Using Jest for Snapshot testing your React Components

When it comes to testing React components there are plenty of school of thoughts around it. I have been using Airbnb’s Enzyme.js for a while and felt uncomfortable in updating the test specs with ever-changing UI. Then I came across something interesting called Snapshot Testing using Jest. It was also compelling to know that Jest snapshot testing was developed along with the React Developers to make the component testing easier. I do not want to get into a war of words which is better and this post is not intended for it. And the snapshot testing will not replace your unit test, you will still continue to write your unit tests for the business logic.

So what Jest does? It creates a serializable react dom tree which can be saved and checked-in along with your code. In later time if you component changes, you can immediately verify whether the change is an intended one or by a mistake. If it is an intended change, you will update the snapshot and check-in the new version otherwise discards the change.

Alright, enough theory! Let’s get into some action. I am going to use one the react starter kit library that I have created some time ago. First, we have to install the required the npm packages

npm install --save-dev babel-jest babel-polyfill babel-preset-env babel-preset-react jest react-test-renderer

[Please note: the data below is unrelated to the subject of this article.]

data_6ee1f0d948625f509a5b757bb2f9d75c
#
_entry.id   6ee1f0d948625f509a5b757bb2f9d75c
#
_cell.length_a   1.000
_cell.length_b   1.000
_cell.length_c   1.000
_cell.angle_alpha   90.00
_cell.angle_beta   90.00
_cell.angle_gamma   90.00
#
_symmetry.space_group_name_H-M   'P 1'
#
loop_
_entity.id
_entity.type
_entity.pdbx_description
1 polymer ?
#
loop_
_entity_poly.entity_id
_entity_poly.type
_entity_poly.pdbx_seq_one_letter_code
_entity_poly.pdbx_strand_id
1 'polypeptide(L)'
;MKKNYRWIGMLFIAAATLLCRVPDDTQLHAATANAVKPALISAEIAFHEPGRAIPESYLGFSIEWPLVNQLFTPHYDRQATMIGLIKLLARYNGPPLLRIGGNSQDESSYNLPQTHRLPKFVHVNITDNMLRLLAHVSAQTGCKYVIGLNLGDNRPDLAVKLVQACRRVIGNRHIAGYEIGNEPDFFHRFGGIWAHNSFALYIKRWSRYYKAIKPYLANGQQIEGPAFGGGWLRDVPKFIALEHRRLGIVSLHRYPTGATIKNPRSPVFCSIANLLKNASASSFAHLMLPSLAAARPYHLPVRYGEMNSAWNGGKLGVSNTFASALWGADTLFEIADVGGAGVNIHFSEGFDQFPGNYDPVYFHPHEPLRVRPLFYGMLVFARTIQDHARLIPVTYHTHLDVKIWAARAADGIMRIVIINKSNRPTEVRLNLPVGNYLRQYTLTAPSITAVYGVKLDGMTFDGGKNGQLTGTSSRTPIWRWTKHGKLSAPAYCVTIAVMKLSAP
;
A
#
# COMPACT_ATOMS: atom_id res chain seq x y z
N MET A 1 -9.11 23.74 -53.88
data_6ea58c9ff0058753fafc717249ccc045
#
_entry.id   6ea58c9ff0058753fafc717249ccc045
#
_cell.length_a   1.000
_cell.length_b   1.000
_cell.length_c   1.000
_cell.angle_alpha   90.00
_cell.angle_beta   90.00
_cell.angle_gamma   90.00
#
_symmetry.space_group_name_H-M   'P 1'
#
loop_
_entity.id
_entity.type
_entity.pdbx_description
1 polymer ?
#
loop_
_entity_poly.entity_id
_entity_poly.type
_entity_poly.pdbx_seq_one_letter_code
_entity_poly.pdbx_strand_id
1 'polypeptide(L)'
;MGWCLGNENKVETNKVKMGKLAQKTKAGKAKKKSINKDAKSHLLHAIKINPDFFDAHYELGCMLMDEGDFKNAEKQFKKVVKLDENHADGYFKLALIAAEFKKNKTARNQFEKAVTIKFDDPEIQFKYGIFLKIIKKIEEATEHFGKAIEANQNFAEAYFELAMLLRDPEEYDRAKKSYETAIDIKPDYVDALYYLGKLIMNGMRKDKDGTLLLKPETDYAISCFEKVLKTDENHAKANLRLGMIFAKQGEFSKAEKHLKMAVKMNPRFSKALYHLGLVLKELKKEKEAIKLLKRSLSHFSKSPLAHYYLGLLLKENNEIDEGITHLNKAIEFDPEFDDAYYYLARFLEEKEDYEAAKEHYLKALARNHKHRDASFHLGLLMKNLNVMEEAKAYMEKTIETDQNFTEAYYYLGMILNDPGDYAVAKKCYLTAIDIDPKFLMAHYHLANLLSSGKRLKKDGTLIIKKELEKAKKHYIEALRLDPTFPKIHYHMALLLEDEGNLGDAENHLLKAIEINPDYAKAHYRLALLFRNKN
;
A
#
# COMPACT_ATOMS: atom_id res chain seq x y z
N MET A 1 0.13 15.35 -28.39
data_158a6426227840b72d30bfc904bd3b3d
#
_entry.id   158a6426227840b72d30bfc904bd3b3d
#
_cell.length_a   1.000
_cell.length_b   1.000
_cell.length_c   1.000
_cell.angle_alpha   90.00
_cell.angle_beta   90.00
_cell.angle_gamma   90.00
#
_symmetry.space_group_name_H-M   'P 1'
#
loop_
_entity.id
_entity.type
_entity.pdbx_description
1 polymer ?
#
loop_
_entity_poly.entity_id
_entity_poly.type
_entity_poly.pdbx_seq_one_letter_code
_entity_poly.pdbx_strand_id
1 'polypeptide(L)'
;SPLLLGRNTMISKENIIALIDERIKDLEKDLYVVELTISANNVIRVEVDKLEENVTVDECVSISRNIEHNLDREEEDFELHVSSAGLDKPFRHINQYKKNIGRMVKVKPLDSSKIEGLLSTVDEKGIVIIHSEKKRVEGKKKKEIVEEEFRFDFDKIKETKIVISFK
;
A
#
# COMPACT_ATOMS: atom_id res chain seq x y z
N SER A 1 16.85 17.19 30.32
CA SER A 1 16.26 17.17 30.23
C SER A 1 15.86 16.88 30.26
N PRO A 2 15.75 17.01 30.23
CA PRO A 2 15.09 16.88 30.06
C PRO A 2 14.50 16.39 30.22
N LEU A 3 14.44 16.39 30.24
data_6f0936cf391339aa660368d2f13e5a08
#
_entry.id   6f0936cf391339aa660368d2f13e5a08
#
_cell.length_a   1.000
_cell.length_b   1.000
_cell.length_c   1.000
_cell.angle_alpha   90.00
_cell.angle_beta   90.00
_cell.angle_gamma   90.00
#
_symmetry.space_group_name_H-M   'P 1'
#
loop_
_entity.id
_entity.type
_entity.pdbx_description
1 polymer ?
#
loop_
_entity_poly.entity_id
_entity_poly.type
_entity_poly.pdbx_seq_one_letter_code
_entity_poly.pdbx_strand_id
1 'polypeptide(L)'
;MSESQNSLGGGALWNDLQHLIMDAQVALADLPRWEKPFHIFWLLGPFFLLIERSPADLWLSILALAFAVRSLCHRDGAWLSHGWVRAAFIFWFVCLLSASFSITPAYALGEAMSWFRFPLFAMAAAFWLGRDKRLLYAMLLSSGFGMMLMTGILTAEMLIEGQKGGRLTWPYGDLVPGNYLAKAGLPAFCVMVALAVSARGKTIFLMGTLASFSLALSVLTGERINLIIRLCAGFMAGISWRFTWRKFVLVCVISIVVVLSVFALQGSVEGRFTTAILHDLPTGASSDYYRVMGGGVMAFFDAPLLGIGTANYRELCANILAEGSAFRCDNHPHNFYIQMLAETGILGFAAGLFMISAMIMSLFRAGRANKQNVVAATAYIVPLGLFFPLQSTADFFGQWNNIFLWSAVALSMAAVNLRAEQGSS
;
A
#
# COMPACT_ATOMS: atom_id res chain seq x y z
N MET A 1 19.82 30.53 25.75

Create a test folder if you do have it already and nowadays most of the test libraries look for the code in “test” folder. And my folder structure looks like below,

├── components
│   └── app.test.js
└── test.js[/cc]

My first test file looks like below,

[cc lang="javascript"]import React from 'react';
import App from '../../src/components/App'
import renderer from 'react-test-renderer';

* Tesing components using Snapshot testing using Jest

describe("Check whether App renders correctly usign snapshot", ()=>{
it("renders correctly", () => {
const rendered = renderer.create(


React-Test-Renderer library provides a mean of render react components as pure javascript objects without the need of DOM.

Now, add the jest command to your package.toJSON and jest the library knows the location that it has to look for the test specs.

[cc] "test": "jest",[/cc]

Run npm test and see the results and which will show something like this and if you look closely you will have a snapshot folder created (snapshots) and the component's snapshot is saved as a pure serializable string.

[cc] PASS test/components/app.test.js
› 1 snapshot written.
PASS test/test.js

Snapshot Summary
› 1 snapshot written in 1 test suite.

Test Suites: 2 passed, 2 total
Tests: 3 passed, 3 total
Snapshots: 1 added, 1 total
Time: 1.823s
Ran all test suites.[/cc]

I am going to modify the component by adding a div and verify my snapshot again and run[cc] npm test[/cc]. If you see the below output that jest library gives you the changes and you can choose the action accordingly and update your code.

+ Test

at Object. (test/components/app.test.js:26:35)
at process._tickCallback (internal/process/next_tick.js:109:7)

› 1 snapshot test failed.
PASS test/test.js

Snapshot Summary
› 1 snapshot test failed in 1 test suite. Inspect your code changes or run with npm test -- -u to update them.

Test Suites: 1 failed, 1 passed, 2 total
Tests: 1 failed, 2 passed, 3 total
Snapshots: 1 failed, 1 total
Time: 2.068s
Ran all test suites.
npm ERR! Test failed. See above for more details.[/cc]

The entire code base used for this is available on GitHub.